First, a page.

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Surprising findings on what influences unintended pregnancy from Wise, Geronimus and Smock

Recommendations on how to reduce discrimination resulting from ban-the-box policies cite Starr's work

Brian Jacob on NAEP scores: "Michigan is the only state in the country where proficiency rates have actually declined over time."

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Call for papers: Conference on computational social science, April 2017, U-M

Sioban Harlow honored with 2017 Sarah Goddard Power Award for commitment to women's health

Post-doc fellowship in computational social science for summer or fall 2017, U-Penn

ICPSR Summer Program scholarships to support training in statistics, quantitative methods, research design, and data analysis

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Mon, March 13, 2017, noon:
Rachel Best

Bridging the denomination-congregation divide: Evangelical Lutheran Church in America congregations respond to homosexuality

Archived Abstract of Former PSC Researcher

Cadge, W., H. Day, and Christopher Wildeman. 2007. "Bridging the denomination-congregation divide: Evangelical Lutheran Church in America congregations respond to homosexuality." Review of Religious Research, 48(3): 245-259.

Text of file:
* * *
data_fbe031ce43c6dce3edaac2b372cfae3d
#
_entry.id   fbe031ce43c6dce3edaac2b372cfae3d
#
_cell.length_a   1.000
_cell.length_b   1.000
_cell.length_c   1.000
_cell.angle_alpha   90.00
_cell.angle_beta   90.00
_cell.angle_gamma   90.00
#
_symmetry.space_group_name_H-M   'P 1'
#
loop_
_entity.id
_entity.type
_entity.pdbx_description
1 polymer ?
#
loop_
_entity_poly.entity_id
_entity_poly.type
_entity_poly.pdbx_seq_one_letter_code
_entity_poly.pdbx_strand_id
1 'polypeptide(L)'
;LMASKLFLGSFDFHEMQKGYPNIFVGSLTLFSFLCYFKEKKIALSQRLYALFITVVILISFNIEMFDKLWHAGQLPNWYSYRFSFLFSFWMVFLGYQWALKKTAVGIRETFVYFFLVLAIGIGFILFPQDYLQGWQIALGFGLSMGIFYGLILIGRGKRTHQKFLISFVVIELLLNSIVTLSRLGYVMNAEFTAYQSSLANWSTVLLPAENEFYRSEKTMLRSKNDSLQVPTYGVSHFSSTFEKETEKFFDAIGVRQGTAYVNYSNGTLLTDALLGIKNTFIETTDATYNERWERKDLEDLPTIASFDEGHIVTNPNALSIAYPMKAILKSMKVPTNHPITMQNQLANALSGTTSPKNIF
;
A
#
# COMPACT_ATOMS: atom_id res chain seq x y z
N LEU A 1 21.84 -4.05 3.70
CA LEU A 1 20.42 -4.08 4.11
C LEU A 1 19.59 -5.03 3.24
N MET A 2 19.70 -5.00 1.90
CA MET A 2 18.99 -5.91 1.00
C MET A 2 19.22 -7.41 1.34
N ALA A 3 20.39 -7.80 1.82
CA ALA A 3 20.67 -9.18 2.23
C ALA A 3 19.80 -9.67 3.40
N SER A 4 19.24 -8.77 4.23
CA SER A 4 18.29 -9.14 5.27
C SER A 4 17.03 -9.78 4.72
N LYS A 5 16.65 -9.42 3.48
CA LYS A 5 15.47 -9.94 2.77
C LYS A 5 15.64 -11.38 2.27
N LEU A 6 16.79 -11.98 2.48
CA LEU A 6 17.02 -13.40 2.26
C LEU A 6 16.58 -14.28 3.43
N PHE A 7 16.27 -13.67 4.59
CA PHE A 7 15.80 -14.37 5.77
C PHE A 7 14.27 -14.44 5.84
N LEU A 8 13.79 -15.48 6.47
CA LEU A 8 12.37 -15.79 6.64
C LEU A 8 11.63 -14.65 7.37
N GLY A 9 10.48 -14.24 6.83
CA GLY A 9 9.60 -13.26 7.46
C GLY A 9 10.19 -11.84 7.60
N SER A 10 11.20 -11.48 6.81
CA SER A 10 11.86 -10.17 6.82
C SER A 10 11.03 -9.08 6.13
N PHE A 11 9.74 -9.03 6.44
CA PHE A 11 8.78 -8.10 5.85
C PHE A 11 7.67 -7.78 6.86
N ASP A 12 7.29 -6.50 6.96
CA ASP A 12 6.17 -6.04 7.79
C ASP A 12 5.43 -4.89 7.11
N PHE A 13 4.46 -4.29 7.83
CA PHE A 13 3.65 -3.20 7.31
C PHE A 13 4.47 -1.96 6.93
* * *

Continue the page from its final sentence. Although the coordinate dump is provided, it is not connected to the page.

A growing body of research examines conflicts over homosexuality in national religious organizations, but little research explores variation in how local congregations are responding to the issue. We focus on twenty-one congregations in the northeastern and southwestern United States that belong to one mainline Protestant denomination, the Evangelical Lutheran Church in America (ELCA). We ask how local factors and national denominational actions influence how these congregations are addressing homosexuality. Before a recent national denominational study, local situations and factors led congregations to respond to homosexuality in a broad range of ways. Since the flational study, there is much less variation in congregations' responses, illustrating how a denomination can use a national study to frame and shape local considerations of a controversial issue. This article bridges the gap between studies of homosexuality focused on denominations and those focused on congregations to show how denominational actions can shape local considerations. More broadly, this article illustrates the range of ways congregations may respond to controversial issues in their national denominations and one strategy, a national study, which a denomination may adopt to frame and shape such conflicts.

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